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Omaha Public Schools Partners with UNO on Teacher Development, Retention Projects

River Magisana can hardly wait to explore literature with students. Soon, he’ll become an English Language Arts teacher for Omaha Public Schools.

The Benson High graduate studies education at the University of Nebraska Omaha (UNO). Though he was confident in his career choice, he wasn’t as sure about how to achieve it. That changed when he earned a spot in the Teacher Scholar Academy (TSA), an innovative partnership between Omaha Public Schools and UNO.
“If the Teacher Scholar Academy didn’t exist, I would not be a teacher. It’s been a monumental help in affording college,” said Magisana.
Each group in the Teacher Scholar Academy includes 25 students who receive full scholarships. It covers room and board, books and fees. After their college graduation, members of Magisana’s class will join Omaha Public Schools full-time.
“Getting a degree is very important to me to complete the cycle that my parents weren’t able to,” he said. “Without the support that the Teacher Scholar Academy provides, I would probably be doing something completely different.”
Funding from Omaha Public Schools supports the Teacher Scholar Academy and three other initiatives at UNO. The programs create more pathways into teaching and expand professional development for current educators. The $14.8 million grant provides:

  • Teacher Advanced Academics Graduate Program: Up to 18 hours of graduate courses for qualifying high school teachers. Investment in this partnership builds Omaha Public Schools capacity to teach dual enrollment courses. Dual enrollment earns students college credit while still in high school.
  • Accelerating Teacher Learning: Up to 1,000 teachers will receive up to nine graduate credit hours of instruction. Investment in this partnership aligns with Strategic Plan of Action initiatives.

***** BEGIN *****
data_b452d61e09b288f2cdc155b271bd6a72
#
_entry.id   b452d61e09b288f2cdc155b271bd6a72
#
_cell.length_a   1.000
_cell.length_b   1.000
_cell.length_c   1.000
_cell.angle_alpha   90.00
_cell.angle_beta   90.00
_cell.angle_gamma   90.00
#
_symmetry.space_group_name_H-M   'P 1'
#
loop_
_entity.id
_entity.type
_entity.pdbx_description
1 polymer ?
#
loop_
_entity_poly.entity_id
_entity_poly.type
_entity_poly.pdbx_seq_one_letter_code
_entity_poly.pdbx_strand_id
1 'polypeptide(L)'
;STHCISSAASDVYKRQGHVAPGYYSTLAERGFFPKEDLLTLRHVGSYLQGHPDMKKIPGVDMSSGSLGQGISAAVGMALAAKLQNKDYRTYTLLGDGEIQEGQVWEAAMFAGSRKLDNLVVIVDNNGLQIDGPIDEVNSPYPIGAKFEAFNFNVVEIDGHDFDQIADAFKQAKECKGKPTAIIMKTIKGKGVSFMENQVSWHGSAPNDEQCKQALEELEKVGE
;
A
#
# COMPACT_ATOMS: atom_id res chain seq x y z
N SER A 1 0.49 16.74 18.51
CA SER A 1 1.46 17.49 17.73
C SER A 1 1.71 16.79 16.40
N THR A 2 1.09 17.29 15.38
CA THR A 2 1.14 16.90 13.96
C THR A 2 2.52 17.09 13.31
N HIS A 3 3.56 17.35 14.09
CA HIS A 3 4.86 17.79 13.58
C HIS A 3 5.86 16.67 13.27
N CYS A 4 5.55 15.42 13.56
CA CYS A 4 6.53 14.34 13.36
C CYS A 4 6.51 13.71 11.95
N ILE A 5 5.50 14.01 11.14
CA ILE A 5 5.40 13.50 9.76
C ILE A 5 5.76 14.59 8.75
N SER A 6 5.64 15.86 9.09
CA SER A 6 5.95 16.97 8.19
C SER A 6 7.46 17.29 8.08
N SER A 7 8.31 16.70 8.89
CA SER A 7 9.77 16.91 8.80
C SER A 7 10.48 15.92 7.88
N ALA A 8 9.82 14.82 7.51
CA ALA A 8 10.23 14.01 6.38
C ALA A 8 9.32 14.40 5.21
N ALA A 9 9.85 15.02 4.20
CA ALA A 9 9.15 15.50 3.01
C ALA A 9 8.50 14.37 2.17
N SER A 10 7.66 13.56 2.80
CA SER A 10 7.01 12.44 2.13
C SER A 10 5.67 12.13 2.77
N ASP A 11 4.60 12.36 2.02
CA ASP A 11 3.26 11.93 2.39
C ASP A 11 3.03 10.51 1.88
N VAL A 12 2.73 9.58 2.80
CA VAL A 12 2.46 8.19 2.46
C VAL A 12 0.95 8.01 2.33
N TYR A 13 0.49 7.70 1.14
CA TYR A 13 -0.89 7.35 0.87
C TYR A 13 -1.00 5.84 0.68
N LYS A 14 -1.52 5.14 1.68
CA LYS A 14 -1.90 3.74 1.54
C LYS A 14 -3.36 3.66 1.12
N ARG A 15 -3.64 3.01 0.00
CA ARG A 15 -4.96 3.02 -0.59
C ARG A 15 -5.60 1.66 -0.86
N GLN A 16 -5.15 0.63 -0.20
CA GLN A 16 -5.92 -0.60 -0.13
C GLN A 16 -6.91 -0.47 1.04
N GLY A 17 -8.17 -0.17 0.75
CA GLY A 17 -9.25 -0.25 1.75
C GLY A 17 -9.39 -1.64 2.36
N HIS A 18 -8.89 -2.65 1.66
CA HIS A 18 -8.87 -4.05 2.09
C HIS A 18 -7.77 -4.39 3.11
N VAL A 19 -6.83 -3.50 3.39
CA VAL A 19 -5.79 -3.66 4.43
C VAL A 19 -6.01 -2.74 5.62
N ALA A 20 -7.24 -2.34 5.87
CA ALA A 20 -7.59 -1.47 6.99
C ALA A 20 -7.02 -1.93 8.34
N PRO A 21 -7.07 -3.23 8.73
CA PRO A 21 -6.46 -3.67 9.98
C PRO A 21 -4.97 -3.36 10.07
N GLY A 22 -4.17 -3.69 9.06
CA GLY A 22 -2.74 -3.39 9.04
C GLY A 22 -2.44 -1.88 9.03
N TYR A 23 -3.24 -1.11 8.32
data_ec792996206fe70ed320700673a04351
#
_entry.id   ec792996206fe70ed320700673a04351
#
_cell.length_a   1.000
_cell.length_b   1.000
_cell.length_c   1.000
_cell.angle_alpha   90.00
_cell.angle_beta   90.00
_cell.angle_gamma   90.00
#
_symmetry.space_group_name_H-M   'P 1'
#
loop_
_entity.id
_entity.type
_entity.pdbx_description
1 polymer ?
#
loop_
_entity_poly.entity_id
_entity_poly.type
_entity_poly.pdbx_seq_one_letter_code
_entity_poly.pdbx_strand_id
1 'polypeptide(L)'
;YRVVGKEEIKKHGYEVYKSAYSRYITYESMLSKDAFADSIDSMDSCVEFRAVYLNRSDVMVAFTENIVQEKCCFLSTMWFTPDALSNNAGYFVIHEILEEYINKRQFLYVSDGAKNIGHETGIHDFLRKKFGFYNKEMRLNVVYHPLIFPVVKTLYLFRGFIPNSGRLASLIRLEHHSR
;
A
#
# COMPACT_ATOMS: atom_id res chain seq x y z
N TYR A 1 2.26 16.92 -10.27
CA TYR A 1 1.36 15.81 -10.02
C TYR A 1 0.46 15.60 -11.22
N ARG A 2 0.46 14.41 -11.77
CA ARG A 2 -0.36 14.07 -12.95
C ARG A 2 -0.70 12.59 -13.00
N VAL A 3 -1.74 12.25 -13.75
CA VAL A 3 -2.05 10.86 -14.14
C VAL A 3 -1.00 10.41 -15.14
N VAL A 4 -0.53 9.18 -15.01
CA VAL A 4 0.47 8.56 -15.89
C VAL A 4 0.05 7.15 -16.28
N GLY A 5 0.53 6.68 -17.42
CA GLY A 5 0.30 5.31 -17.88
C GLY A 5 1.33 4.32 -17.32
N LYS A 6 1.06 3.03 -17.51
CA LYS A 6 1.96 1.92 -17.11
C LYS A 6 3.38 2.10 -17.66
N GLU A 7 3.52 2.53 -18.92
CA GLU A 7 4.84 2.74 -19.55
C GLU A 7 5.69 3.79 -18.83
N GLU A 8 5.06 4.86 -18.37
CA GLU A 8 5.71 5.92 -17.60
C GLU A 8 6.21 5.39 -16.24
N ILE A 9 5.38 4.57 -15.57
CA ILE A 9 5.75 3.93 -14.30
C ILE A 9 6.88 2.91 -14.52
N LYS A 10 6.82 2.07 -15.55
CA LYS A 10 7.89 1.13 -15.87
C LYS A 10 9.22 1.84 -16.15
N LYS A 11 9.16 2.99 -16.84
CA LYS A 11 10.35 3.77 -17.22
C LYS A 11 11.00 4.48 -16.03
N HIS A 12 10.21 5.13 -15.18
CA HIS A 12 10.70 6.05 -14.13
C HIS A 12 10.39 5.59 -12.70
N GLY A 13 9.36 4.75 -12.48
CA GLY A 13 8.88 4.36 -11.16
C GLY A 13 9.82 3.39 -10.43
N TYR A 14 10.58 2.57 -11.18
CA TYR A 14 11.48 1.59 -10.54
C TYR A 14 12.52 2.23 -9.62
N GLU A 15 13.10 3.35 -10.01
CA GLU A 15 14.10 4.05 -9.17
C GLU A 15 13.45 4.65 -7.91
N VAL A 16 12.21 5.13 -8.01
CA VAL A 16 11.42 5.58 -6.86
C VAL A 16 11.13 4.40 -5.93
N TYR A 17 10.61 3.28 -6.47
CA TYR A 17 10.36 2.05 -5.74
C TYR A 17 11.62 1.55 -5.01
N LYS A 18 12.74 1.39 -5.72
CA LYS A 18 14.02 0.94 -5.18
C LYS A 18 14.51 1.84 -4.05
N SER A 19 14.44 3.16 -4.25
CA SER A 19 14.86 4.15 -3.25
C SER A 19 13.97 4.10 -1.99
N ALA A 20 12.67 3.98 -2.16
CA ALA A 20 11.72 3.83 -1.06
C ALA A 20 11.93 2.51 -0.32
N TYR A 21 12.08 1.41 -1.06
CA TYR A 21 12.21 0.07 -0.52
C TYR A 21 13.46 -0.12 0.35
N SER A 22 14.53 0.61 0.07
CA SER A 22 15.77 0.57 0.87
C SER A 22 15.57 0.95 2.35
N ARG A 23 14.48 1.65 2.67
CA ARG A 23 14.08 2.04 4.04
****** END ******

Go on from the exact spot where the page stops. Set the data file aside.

• Teacher Scholar Academy Program: Funds a group of high-achieving students seeking to obtain teacher certification and promotes teacher development in hard-to-fill areas. This ongoing initiative will recruit, diversify and retain a high-quality roster of educators.
  • Teacher Academy Project: Supports secondary education certification for people who earned a bachelor’s degree and aspire to become a teacher. This increases certifications in high-demand areas, including math, science and language.

“The collaboration between Omaha Public Schools and UNO is a commitment to Omaha’s young learners by providing solutions to the staffing challenges nationwide,” said Superintendent Cheryl Logan, Ed.D. “With UNO on our side and at our side, our district will continue to lead the way with teacher development.”
UNO Chancellor Joanne Li, Ph.D., described the initiatives as an opportunity to create a sustainable solution for the ongoing challenge.

“The teacher shortage is a real problem and will require thinking outside of the box to solve it,” said Dr. Li. “We’re not here to save the world by tomorrow, but we have to take the first step.”
A step that has future educators, like Magisana, on track to make a difference in education soon.
“Education is something that shapes a student’s life, and I feel like we need to start teaching it as such,” he says. “Which is why I'm glad that programs like the Teacher Scholar Academy exist and we’re finally able to put the emphasis on how important teaching is.”